The study has not yet been peer-reviewed.
Why it matters: Misinformation about the pandemic is "one of the major reasons" the United States is not doing as well as other countries in fighting the pandemic, Dr. Joshua Sharfstein, a vice dean at the Johns Hopkins Bloomberg School of Public Health and a former principal deputy commissioner at the Food and Drug Administration, told The New York Times.
Most Favor Biden on Preexisting Conditions, but Republican Voters Trust Trump
Which presidential candidate will do better at preserving protections for people with preexisting medical conditions? That might seem like a silly question to some readers, since President Trump’s administration is backing a lawsuit seeking to invalidate the Affordable Care Act, including those protections. But the president has pledged to maintain those protections — he issued a toothless executive order to that effect last week — and, as Sarah Kliff and Margot Sanger-Katz detail at The New York Times, Republican voters believe him.
While most voters say that Joe Biden will do better at maintaining protections for people with preexisting conditions — including 93% of Democrats and 57% of independents in a recent Kaiser Family Foundation survey — Republicans overwhelmingly trust Trump more on the issue (84% in the KFF poll). A Commonwealth Fund poll similarly found that 81% of Republican likely voters said Trump was more likely to protect coverage for those with preexisting conditions.
"They believe the repeated promises he makes, at campaign rallies, in Twitter messages and with executive orders — despite his support of lawsuits and legislation that would do the opposite," Kliff and Sanger-Katz write.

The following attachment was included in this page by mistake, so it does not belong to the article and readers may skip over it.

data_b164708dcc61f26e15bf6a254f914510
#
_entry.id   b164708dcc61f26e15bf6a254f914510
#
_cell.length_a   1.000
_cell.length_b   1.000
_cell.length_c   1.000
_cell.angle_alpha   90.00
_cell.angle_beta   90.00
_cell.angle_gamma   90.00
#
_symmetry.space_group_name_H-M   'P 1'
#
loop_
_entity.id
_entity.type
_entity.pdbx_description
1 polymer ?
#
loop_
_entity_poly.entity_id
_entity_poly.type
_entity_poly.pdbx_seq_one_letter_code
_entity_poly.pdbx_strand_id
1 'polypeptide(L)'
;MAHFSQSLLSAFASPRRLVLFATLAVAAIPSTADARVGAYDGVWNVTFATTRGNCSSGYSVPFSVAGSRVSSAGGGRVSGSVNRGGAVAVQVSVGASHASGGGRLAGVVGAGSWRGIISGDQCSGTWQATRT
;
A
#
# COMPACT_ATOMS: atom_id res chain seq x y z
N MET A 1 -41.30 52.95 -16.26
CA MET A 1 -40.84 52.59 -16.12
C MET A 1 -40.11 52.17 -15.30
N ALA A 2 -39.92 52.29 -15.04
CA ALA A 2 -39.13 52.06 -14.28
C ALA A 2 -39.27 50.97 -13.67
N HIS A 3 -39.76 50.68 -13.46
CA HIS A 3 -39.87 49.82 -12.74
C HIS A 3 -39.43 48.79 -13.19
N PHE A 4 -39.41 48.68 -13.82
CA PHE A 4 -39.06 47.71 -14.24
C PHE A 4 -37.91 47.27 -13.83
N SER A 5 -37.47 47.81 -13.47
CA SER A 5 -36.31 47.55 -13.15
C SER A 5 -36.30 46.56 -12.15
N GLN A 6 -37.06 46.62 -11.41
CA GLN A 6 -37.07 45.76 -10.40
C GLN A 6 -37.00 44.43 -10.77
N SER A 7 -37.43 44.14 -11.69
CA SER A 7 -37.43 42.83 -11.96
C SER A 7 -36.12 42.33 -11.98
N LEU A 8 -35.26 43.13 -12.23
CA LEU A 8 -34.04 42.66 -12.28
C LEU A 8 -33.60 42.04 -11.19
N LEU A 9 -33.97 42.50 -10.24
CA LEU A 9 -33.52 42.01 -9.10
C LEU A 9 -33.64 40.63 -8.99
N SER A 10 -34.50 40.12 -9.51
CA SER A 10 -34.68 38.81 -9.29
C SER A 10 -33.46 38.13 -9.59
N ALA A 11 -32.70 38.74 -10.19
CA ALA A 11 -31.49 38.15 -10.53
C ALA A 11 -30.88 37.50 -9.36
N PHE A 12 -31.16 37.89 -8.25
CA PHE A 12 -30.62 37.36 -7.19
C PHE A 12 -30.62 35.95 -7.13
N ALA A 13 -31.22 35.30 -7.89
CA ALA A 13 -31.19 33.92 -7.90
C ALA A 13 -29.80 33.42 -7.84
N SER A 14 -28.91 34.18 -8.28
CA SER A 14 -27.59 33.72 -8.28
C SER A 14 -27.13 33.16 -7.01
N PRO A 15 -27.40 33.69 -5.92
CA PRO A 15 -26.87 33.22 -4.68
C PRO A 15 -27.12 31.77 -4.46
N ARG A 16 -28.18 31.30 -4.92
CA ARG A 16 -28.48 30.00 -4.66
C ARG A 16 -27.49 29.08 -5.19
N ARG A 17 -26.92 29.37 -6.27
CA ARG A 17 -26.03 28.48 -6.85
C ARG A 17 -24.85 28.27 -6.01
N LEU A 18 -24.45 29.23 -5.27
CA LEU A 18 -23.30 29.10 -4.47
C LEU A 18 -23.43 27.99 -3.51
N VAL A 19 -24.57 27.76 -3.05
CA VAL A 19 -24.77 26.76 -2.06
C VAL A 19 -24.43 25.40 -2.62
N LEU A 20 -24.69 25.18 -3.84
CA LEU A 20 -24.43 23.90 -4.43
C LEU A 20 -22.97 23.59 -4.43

The Times reporters spoke to a dozen voters who said Trump would do a better job on pre-existing conditions and found that the voters not only believed the president but also couldn’t believe that any politician would undo the protections.
"There is not a single guy or woman who would run for president that would make it so that pre-existing conditions wouldn’t be covered," Phil Bowman, a 59-year-old retiree in North Carolina, told the Times. "Nobody would vote for him."
The bottom line: Trump and Republican lawmakers have struggled to come up with a plan that would match the protections created under the Affordable Care Act, but Trump’s repeated promises are clearly enough to convince GOP partisans, even if other voters remain skeptical.
Read more at The New York Times.
- Americans Need Real Economic Help, Not More Theater on Capitol Hill – Washington Post Editorial Board
- A Brief History of the Taxpayer in Chief – Margaret O’Mara, New York Times
- Trump’s Health-Care Stance Is So Bad That His Voters Can’t Believe He Holds It – Greg Waldman, Washington Post
- Trump’s Abdication on Health Care – Rich Lowry, Politico
- Health Insurance Premiums Could Drop 5% If the U.S. Banned Surprise Medical Bills – Erin Duffy and Erin Trish Loren Adler, MarketWatch
- Alaska’s Governor Could Hold the Future of Fiscal Conservatism in His Hands – Henry Olsen, Washington Post
- What Happened to Congress? And How Can It Regain Its Standing? – Stephen W. Stathis, The Hill
- CDC’s Virus Messaging Is Too Complicated to Trust – Scott Duke Kominers, Bloomberg
- Biden and Harris Are Playing a Trumpian Game on Vaccine Safety – Megan McArdle, Washington Post
- A Fresh Future for Medicaid – Chris Pope, The Hill
- Half of Americans Over 55 May Retire Poor – Howard Gold, MarketWatch
- Democrats Are Too Affluent to Be Socialists – Francis Wilkinson, Bloomberg
- The Postal Service Needs Fixing. Here’s How It Could Happen. – Zach Montague, New York Times
- Does Jobs Report Even Matter Anymore? – Tim Duy, Bloomberg
- Why Home Treatment of COVID-19 With Several Drugs Is Crucial – Peter A. McCullough, The Hill